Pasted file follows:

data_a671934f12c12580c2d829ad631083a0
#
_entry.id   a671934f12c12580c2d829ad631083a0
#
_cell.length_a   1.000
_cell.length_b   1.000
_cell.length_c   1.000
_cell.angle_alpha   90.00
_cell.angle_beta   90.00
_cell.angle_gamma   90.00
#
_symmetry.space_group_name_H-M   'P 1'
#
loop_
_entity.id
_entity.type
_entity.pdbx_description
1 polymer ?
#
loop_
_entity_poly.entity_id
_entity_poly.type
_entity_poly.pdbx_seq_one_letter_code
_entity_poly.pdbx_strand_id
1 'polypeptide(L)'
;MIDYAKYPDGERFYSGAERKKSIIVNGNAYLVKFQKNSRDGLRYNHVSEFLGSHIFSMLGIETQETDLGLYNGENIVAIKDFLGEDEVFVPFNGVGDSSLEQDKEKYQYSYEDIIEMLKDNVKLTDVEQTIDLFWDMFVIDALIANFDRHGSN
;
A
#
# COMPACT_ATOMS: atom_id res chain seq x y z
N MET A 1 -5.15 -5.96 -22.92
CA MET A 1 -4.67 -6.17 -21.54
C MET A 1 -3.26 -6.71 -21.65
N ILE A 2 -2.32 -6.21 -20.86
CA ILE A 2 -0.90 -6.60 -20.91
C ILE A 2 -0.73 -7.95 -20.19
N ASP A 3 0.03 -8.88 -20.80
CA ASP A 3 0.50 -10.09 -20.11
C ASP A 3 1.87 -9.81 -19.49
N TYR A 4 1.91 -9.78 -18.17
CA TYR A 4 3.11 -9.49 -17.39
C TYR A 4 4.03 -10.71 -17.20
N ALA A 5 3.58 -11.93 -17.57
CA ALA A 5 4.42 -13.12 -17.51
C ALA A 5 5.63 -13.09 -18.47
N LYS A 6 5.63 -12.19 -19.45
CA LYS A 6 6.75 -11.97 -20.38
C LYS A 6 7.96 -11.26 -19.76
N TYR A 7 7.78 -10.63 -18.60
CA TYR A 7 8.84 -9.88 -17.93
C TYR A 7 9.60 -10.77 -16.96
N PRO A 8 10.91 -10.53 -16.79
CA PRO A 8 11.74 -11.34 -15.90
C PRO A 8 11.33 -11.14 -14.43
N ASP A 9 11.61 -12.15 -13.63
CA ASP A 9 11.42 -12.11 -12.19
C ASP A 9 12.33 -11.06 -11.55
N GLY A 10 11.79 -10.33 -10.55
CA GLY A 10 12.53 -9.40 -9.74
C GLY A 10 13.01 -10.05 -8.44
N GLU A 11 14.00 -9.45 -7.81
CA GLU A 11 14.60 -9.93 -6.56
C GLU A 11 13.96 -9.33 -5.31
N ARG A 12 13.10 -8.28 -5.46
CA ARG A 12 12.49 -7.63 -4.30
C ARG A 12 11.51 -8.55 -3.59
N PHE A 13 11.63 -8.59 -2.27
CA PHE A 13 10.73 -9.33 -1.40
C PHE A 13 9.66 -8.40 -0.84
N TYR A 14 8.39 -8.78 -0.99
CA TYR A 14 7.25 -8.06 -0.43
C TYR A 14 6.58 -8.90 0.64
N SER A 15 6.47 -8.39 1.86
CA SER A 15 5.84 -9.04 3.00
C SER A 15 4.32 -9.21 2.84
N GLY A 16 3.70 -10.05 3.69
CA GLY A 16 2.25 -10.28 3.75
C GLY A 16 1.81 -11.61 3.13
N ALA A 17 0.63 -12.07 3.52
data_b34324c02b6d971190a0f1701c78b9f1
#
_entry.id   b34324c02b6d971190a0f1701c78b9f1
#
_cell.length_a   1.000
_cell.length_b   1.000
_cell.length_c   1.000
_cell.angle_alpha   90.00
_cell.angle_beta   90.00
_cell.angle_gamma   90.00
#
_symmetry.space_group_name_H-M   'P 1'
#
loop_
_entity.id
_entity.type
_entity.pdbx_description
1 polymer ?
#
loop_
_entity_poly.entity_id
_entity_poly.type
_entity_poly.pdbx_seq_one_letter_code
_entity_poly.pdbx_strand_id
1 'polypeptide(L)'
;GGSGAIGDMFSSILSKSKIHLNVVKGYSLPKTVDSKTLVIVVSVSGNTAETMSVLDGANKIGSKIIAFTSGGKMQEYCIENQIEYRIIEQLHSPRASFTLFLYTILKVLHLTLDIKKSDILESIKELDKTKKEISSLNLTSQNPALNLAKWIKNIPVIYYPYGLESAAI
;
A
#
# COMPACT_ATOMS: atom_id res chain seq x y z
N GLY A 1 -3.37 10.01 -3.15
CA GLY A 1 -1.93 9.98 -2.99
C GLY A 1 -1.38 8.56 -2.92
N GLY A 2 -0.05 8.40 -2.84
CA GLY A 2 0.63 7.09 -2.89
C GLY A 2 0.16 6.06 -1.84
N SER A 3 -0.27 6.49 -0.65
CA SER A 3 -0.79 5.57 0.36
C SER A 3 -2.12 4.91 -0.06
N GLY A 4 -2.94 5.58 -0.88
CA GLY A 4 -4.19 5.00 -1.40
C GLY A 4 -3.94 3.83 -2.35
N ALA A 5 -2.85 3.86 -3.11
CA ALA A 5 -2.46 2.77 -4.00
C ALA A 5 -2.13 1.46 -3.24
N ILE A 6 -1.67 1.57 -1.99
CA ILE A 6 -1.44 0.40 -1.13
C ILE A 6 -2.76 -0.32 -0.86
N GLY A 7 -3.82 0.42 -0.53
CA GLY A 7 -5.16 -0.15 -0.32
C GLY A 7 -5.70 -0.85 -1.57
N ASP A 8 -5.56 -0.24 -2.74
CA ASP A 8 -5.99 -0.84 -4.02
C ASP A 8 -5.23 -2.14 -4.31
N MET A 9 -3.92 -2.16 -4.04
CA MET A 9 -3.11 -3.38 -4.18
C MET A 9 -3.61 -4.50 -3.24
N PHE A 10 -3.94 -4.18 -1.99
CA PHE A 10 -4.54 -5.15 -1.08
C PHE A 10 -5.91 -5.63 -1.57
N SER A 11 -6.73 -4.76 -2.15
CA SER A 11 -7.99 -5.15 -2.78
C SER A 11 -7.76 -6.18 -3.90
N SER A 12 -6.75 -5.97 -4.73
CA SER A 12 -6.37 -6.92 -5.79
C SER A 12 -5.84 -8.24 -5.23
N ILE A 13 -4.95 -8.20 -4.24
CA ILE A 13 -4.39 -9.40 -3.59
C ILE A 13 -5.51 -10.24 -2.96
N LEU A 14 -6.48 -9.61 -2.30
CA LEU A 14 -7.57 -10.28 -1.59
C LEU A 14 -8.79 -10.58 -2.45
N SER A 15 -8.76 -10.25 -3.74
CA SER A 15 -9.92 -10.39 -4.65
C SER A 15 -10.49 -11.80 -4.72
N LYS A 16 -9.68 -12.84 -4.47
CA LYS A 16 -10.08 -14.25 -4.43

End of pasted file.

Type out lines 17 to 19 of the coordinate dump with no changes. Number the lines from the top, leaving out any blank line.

_entity.pdbx_description
1 polymer ?
#